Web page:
Wells are going to be sacrificed as well. Interior estimates – again, its numbers should be taken with a grain of salt based on past performance – that on average it will cost an additional $1.42 million to drill a deepwater well with mobile offshore drilling unit, $170,000 to drill a deepwater well with a platform rig and $90,000 for a shallow-water rig. At $80 per barrel, to meet the additional cost burden that means you’ll need an additional 18,000 barrels of production per well a MODU gets in deep water, an additional 2,100 barrels for a platform rig in deep water and 1,100 in shallow water. Those might not seem like huge numbers – but given that these are upfront costs and you’re not assured of a strike when you drill an exploratory well in the first place, they could well make the difference between choosing to drill and not choosing to drill.

Not choosing to drill means no jobs for roustabouts, boat pilots, industrial pipe manufacturers, machinists, caterers and lots of other people. There go your 3,000 jobs. Minimum.

But if you’re not involved or affected by the oil industry, don’t worry, because Interior says that all this…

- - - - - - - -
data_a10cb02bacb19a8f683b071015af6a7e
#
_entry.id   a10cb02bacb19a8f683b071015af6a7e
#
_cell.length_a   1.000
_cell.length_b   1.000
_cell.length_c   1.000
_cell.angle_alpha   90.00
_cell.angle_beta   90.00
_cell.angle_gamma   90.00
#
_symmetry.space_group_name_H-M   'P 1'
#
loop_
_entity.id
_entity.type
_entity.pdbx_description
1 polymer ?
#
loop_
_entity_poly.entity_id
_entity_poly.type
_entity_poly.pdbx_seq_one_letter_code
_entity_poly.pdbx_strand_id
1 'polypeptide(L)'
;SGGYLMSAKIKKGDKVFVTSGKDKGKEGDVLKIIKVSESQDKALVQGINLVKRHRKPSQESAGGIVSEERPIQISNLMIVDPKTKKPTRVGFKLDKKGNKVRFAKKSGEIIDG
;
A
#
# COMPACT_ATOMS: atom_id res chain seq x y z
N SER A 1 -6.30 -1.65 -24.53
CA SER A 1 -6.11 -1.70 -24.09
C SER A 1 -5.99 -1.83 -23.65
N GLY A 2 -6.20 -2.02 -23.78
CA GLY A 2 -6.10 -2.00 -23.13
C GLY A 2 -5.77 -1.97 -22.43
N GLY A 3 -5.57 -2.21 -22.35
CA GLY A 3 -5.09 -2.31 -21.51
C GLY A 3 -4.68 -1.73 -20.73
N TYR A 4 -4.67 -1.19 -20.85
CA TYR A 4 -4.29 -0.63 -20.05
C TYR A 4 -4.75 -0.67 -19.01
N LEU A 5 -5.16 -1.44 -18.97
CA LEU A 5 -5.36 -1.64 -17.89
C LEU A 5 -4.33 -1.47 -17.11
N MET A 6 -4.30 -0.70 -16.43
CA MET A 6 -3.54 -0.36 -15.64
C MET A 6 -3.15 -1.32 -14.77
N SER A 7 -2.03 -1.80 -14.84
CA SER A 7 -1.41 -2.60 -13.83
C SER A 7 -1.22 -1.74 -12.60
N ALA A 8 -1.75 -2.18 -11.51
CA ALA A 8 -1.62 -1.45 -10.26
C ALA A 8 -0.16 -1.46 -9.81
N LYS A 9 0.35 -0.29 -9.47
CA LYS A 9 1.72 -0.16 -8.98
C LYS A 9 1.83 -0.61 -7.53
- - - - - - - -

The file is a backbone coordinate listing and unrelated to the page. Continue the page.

Will not cause a major increase in costs or prices for consumers, individual industries, Federal, State, or local government agencies, or geographic regions. The impact on domestic deepwater hydrocarbon production as a result of these regulations is expected to be negative, but the size of the impact is not expected to materially impact the world oil markets. The deepwater GOM is an oil province and the domestic crude oil prices are set by the world oil markets.

Currently there is sufficient spare capacity in OPEC to offset a decrease in GOM deepwater production that could occur as a result of this rule. Therefore, the increase in the price of hydrocarbon products to consumers from the increased cost to drill and operate on the OCS is expected to be minimal.